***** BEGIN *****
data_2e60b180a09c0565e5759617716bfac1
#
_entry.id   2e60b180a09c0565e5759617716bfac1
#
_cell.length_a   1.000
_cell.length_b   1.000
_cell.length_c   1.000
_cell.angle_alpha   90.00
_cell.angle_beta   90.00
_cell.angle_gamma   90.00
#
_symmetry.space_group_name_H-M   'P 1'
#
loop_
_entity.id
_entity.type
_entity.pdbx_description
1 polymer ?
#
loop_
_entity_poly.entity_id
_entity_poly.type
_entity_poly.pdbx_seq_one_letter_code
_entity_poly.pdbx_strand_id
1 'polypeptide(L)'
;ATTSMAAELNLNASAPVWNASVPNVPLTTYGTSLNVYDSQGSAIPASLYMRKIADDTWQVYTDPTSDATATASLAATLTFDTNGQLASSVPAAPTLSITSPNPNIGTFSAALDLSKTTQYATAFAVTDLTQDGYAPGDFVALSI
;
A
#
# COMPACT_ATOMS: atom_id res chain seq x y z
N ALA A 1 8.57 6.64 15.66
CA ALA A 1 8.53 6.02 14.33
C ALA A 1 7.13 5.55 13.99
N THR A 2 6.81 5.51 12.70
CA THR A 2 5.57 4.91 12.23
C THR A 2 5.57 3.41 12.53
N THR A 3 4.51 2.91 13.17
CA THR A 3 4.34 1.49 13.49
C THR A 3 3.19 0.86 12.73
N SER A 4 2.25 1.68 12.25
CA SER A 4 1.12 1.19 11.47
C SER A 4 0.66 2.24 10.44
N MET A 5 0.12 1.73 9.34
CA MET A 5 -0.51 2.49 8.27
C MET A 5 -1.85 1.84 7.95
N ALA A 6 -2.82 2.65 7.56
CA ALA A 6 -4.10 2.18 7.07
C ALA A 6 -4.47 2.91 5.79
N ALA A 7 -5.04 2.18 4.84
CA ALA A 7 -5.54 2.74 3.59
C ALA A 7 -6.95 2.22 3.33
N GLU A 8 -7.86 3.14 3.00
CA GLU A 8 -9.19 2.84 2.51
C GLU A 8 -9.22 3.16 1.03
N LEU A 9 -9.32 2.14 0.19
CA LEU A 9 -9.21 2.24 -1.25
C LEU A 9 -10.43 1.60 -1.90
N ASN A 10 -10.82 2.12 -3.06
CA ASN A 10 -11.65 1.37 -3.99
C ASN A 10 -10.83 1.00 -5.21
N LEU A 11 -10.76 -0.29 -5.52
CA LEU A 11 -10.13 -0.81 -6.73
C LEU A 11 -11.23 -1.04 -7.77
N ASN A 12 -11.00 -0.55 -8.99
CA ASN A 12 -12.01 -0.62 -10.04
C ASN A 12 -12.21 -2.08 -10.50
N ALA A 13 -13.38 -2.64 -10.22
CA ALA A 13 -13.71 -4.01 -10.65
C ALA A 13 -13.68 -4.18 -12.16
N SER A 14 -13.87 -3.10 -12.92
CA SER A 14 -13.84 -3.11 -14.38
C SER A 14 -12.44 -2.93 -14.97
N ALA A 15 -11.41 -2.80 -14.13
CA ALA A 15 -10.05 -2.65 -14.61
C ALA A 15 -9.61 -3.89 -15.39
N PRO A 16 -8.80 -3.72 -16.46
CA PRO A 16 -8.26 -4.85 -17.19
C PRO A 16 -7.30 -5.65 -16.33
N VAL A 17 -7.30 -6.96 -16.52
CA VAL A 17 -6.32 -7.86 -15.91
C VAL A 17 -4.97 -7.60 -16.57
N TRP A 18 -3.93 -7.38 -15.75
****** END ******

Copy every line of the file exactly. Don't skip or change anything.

data_2e60b180a09c0565e5759617716bfac1
#
_entry.id   2e60b180a09c0565e5759617716bfac1
#
_cell.length_a   1.000
_cell.length_b   1.000
_cell.length_c   1.000
_cell.angle_alpha   90.00
_cell.angle_beta   90.00
_cell.angle_gamma   90.00
#
_symmetry.space_group_name_H-M   'P 1'
#
loop_
_entity.id
_entity.type
_entity.pdbx_description
1 polymer ?
#
loop_
_entity_poly.entity_id
_entity_poly.type
_entity_poly.pdbx_seq_one_letter_code
_entity_poly.pdbx_strand_id
1 'polypeptide(L)'
;ATTSMAAELNLNASAPVWNASVPNVPLTTYGTSLNVYDSQGSAIPASLYMRKIADDTWQVYTDPTSDATATASLAATLTFDTNGQLASSVPAAPTLSITSPNPNIGTFSAALDLSKTTQYATAFAVTDLTQDGYAPGDFVALSI
;
A
#
# COMPACT_ATOMS: atom_id res chain seq x y z
N ALA A 1 8.57 6.64 15.66
CA ALA A 1 8.53 6.02 14.33
C ALA A 1 7.13 5.55 13.99
N THR A 2 6.81 5.51 12.70
CA THR A 2 5.57 4.91 12.23
C THR A 2 5.57 3.41 12.53
N THR A 3 4.51 2.91 13.17
CA THR A 3 4.34 1.49 13.49
C THR A 3 3.19 0.86 12.73
N SER A 4 2.25 1.68 12.25
CA SER A 4 1.12 1.19 11.47
C SER A 4 0.66 2.24 10.44
N MET A 5 0.12 1.73 9.34
CA MET A 5 -0.51 2.49 8.27
C MET A 5 -1.85 1.84 7.95
N ALA A 6 -2.82 2.65 7.56
CA ALA A 6 -4.10 2.18 7.07
C ALA A 6 -4.47 2.91 5.79
N ALA A 7 -5.04 2.18 4.84
CA ALA A 7 -5.54 2.74 3.59
C ALA A 7 -6.95 2.22 3.33
N GLU A 8 -7.86 3.14 3.00
CA GLU A 8 -9.19 2.84 2.51
C GLU A 8 -9.22 3.16 1.03
N LEU A 9 -9.32 2.14 0.19
CA LEU A 9 -9.21 2.24 -1.25
C LEU A 9 -10.43 1.60 -1.90
N ASN A 10 -10.82 2.12 -3.06
CA ASN A 10 -11.65 1.37 -3.99
C ASN A 10 -10.83 1.00 -5.21
N LEU A 11 -10.76 -0.29 -5.52
CA LEU A 11 -10.13 -0.81 -6.73
C LEU A 11 -11.23 -1.04 -7.77
N ASN A 12 -11.00 -0.55 -8.99
CA ASN A 12 -12.01 -0.62 -10.04
C ASN A 12 -12.21 -2.08 -10.50
N ALA A 13 -13.38 -2.64 -10.22
CA ALA A 13 -13.71 -4.01 -10.65
C ALA A 13 -13.68 -4.18 -12.16
N SER A 14 -13.87 -3.10 -12.92
CA SER A 14 -13.84 -3.11 -14.38
C SER A 14 -12.44 -2.93 -14.97
N ALA A 15 -11.41 -2.80 -14.13
CA ALA A 15 -10.05 -2.65 -14.61
C ALA A 15 -9.61 -3.89 -15.39
N PRO A 16 -8.80 -3.72 -16.46
CA PRO A 16 -8.26 -4.85 -17.19
C PRO A 16 -7.30 -5.65 -16.33
N VAL A 17 -7.30 -6.96 -16.52
CA VAL A 17 -6.32 -7.86 -15.91
C VAL A 17 -4.97 -7.60 -16.57
N TRP A 18 -3.93 -7.38 -15.75